What Is Xamarin & Why You Might Need It

To Talk About Xamarin, We Need to Talk About .NET

.NET is a developer platform that consists of various tools, programming languages, and libraries, which come together to build all sorts of applications. The primary language of .NET is C# and there are plenty of editors and other tools available for all the major platforms (Linux, Windows, macOS, and Docker).

.NET development services skyrocketed, as the demand outpaced everyone’s expectations for the platform. You’ll find .NET development teams available from most every onshore, nearshore, and offshore company.

Yet, in spite of all this popularity, the base tools might not be enough for some. That’s where Xamarin comes into play.

Xamarin Software Development

How Did Xamarin Come Into Being?

In 1999, Miguel de Icaza and Nat Friedman created a company focused on working with Icaza’s GNOME desktop project. Eventually, Icaza set out to create a .NET for Linux. By July 19. 2001, Icaza launched Mono, an open source project dedicated to creating .NET for Linux. By then the company had been named Ximian.

On August 4, 2003, Novell bought Ximian, but by 2011 Attachmate purchased Novell, who then announced numerous layoffs. At that point, Ximian and its projects were shelved.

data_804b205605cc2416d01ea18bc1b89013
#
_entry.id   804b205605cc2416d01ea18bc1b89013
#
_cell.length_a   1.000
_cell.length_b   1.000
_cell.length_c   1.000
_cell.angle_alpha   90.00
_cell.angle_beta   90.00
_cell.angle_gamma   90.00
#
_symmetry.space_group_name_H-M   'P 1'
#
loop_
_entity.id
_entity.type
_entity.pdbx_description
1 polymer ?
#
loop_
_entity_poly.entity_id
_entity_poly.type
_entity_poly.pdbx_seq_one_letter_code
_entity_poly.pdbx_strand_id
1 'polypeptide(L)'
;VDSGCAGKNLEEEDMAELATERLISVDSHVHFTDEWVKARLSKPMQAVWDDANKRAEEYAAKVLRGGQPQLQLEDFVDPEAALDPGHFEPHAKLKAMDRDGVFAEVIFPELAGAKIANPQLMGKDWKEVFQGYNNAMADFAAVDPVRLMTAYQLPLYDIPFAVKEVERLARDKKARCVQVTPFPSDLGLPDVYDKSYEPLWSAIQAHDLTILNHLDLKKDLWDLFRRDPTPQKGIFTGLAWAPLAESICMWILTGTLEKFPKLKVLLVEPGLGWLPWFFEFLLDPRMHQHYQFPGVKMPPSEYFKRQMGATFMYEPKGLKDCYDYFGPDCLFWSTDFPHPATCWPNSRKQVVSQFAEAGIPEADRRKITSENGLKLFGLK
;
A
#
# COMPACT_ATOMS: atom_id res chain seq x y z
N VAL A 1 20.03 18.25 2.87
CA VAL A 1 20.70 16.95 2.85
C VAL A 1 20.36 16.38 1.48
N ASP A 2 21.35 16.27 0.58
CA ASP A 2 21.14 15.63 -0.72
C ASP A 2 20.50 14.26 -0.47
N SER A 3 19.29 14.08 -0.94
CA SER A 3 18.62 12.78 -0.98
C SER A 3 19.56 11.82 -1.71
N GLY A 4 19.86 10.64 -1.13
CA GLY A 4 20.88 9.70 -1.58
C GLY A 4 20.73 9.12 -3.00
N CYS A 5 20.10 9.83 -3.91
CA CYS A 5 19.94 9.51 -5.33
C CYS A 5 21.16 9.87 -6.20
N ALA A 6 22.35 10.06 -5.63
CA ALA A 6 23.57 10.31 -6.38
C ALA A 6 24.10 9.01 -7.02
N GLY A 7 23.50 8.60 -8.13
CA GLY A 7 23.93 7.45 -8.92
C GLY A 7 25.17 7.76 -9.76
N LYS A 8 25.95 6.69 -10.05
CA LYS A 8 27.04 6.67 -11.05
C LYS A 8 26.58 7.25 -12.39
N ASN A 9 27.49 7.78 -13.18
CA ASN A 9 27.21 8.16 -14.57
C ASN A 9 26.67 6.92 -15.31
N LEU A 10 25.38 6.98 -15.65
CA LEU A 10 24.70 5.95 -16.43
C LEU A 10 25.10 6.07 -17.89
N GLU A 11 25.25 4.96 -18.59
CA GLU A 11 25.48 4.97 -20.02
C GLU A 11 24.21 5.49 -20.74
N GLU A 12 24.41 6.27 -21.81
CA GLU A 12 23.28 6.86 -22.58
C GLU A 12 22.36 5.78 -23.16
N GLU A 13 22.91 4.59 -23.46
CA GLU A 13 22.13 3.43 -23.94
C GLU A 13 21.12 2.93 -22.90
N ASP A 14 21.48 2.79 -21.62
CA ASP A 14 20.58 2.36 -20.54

Eventually, Novell granted a perpetual license to the newly-formed company, Xamarin, for Mono, MonoTouch, and Mono for Android. Soon after, Mono for Android became Xamarin. Android and MonoTouch became Xamarin.iOS. Xamarin’s goal was to create cross-platform implementations of the Common Language Infrastructure (CLI) and the Common Language Specifications (also known as Microsoft .NET).

In the end, Xamarin is a company focused on the continued development of .NET for Linux, Android, and iOS.

Finally, on February 24, 2016, Microsoft purchased Xamarin for between $400 and $500 million USD. Microsoft released the Xamarin SDK under an open-source license (MIT), which was bundled with the Microsoft Visual Studio IDE. 

What Is Xamarin Now?

Xamarin is built on the .NET Framework. Because of this, you must use either Windows or macOS to work with the necessary tools to build apps for either Android or iOS. You can work with Xamarin on Linux, but only to build Android apps.

The Visual Studio Tools for Xamarin can be downloaded from the Microsoft download site. The installer will locate all missing components and prompt you to download and install everything you need. 

How Do You Use Xamarin?

Xamarin is built on the .NET Framework. Because of this, you must use either Windows or macOS to work with the necessary tools to build apps for either Android or iOS. You can work with Xamarin on Linux, but only to build Android apps.

The Visual Studio Tools for Xamarin can be downloaded from the Microsoft download site. The installer will locate all missing components and prompt you to download and install everything you need. 

Why Use Xamarin?